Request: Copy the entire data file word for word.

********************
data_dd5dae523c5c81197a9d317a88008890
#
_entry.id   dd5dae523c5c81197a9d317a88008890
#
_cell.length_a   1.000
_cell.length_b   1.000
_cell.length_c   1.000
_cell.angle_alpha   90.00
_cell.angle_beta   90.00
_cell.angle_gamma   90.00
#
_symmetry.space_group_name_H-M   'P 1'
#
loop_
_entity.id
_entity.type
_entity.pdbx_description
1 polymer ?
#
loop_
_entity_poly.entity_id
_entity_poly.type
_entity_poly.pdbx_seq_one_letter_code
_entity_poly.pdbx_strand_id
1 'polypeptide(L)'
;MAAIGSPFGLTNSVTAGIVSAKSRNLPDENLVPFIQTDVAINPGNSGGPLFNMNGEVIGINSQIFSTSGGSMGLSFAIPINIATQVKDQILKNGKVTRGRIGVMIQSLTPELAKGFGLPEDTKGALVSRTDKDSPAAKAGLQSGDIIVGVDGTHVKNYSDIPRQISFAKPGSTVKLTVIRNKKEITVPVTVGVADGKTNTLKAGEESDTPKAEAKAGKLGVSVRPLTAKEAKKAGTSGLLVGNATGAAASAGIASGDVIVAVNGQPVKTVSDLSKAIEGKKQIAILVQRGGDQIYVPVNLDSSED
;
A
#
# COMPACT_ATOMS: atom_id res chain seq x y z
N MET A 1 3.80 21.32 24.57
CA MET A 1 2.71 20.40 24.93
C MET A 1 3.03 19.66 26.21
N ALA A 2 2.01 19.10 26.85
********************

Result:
data_dd5dae523c5c81197a9d317a88008890
#
_entry.id   dd5dae523c5c81197a9d317a88008890
#
_cell.length_a   1.000
_cell.length_b   1.000
_cell.length_c   1.000
_cell.angle_alpha   90.00
_cell.angle_beta   90.00
_cell.angle_gamma   90.00
#
_symmetry.space_group_name_H-M   'P 1'
#
loop_
_entity.id
_entity.type
_entity.pdbx_description
1 polymer ?
#
loop_
_entity_poly.entity_id
_entity_poly.type
_entity_poly.pdbx_seq_one_letter_code
_entity_poly.pdbx_strand_id
1 'polypeptide(L)'
;MAAIGSPFGLTNSVTAGIVSAKSRNLPDENLVPFIQTDVAINPGNSGGPLFNMNGEVIGINSQIFSTSGGSMGLSFAIPINIATQVKDQILKNGKVTRGRIGVMIQSLTPELAKGFGLPEDTKGALVSRTDKDSPAAKAGLQSGDIIVGVDGTHVKNYSDIPRQISFAKPGSTVKLTVIRNKKEITVPVTVGVADGKTNTLKAGEESDTPKAEAKAGKLGVSVRPLTAKEAKKAGTSGLLVGNATGAAASAGIASGDVIVAVNGQPVKTVSDLSKAIEGKKQIAILVQRGGDQIYVPVNLDSSED
;
A
#
# COMPACT_ATOMS: atom_id res chain seq x y z
N MET A 1 3.80 21.32 24.57
CA MET A 1 2.71 20.40 24.93
C MET A 1 3.03 19.66 26.21
N ALA A 2 2.01 19.10 26.85